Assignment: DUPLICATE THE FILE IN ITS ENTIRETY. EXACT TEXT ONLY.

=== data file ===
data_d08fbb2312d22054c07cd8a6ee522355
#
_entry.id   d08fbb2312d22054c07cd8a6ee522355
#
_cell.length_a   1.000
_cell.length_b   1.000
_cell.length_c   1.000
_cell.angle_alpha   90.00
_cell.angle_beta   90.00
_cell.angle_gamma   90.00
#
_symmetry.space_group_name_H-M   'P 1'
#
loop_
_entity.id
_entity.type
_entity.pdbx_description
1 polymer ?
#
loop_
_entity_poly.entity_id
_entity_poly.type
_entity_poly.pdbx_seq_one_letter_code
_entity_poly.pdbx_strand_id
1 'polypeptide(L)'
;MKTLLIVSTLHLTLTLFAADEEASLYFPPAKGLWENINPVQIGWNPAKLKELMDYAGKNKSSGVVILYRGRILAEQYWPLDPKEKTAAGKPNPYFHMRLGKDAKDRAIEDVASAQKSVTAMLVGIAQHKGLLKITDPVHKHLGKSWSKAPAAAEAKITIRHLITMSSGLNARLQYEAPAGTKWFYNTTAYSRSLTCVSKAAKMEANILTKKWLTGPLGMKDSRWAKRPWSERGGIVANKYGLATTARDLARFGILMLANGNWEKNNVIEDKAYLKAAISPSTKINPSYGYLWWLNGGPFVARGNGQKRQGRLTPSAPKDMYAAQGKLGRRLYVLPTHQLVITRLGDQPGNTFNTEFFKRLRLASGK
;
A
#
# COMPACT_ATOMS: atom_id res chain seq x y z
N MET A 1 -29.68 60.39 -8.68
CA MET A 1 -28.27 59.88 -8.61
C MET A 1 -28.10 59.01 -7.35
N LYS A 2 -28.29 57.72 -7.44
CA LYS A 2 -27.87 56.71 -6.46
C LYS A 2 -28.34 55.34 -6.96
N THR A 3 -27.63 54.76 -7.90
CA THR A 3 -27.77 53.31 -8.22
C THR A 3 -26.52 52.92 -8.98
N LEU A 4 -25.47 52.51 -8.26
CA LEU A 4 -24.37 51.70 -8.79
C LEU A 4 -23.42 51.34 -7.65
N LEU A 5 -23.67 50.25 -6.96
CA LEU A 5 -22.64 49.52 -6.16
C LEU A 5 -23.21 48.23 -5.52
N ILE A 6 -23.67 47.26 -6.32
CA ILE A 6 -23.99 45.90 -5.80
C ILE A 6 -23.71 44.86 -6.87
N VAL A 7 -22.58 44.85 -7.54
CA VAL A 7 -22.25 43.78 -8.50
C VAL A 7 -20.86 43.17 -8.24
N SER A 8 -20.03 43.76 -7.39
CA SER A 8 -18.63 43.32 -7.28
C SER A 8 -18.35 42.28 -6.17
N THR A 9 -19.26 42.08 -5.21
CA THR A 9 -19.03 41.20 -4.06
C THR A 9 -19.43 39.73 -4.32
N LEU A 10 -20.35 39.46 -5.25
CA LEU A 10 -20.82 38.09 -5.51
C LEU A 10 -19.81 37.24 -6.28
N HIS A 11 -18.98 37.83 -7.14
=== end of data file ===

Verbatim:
data_d08fbb2312d22054c07cd8a6ee522355
#
_entry.id   d08fbb2312d22054c07cd8a6ee522355
#
_cell.length_a   1.000
_cell.length_b   1.000
_cell.length_c   1.000
_cell.angle_alpha   90.00
_cell.angle_beta   90.00
_cell.angle_gamma   90.00
#
_symmetry.space_group_name_H-M   'P 1'
#
loop_
_entity.id
_entity.type
_entity.pdbx_description
1 polymer ?
#
loop_
_entity_poly.entity_id
_entity_poly.type
_entity_poly.pdbx_seq_one_letter_code
_entity_poly.pdbx_strand_id
1 'polypeptide(L)'
;MKTLLIVSTLHLTLTLFAADEEASLYFPPAKGLWENINPVQIGWNPAKLKELMDYAGKNKSSGVVILYRGRILAEQYWPLDPKEKTAAGKPNPYFHMRLGKDAKDRAIEDVASAQKSVTAMLVGIAQHKGLLKITDPVHKHLGKSWSKAPAAAEAKITIRHLITMSSGLNARLQYEAPAGTKWFYNTTAYSRSLTCVSKAAKMEANILTKKWLTGPLGMKDSRWAKRPWSERGGIVANKYGLATTARDLARFGILMLANGNWEKNNVIEDKAYLKAAISPSTKINPSYGYLWWLNGGPFVARGNGQKRQGRLTPSAPKDMYAAQGKLGRRLYVLPTHQLVITRLGDQPGNTFNTEFFKRLRLASGK
;
A
#
# COMPACT_ATOMS: atom_id res chain seq x y z
N MET A 1 -29.68 60.39 -8.68
CA MET A 1 -28.27 59.88 -8.61
C MET A 1 -28.10 59.01 -7.35
N LYS A 2 -28.29 57.72 -7.44
CA LYS A 2 -27.87 56.71 -6.46
C LYS A 2 -28.34 55.34 -6.96
N THR A 3 -27.63 54.76 -7.90
CA THR A 3 -27.77 53.31 -8.22
C THR A 3 -26.52 52.92 -8.98
N LEU A 4 -25.47 52.51 -8.26
CA LEU A 4 -24.37 51.70 -8.79
C LEU A 4 -23.42 51.34 -7.65
N LEU A 5 -23.67 50.25 -6.96
CA LEU A 5 -22.64 49.52 -6.16
C LEU A 5 -23.21 48.23 -5.52
N ILE A 6 -23.67 47.26 -6.32
CA ILE A 6 -23.99 45.90 -5.80
C ILE A 6 -23.71 44.86 -6.87
N VAL A 7 -22.58 44.85 -7.54
CA VAL A 7 -22.25 43.78 -8.50
C VAL A 7 -20.86 43.17 -8.24
N SER A 8 -20.03 43.76 -7.39
CA SER A 8 -18.63 43.32 -7.28
C SER A 8 -18.35 42.28 -6.17
N THR A 9 -19.26 42.08 -5.21
CA THR A 9 -19.03 41.20 -4.06
C THR A 9 -19.43 39.73 -4.32
N LEU A 10 -20.35 39.46 -5.25
CA LEU A 10 -20.82 38.09 -5.51
C LEU A 10 -19.81 37.24 -6.28
N HIS A 11 -18.98 37.83 -7.14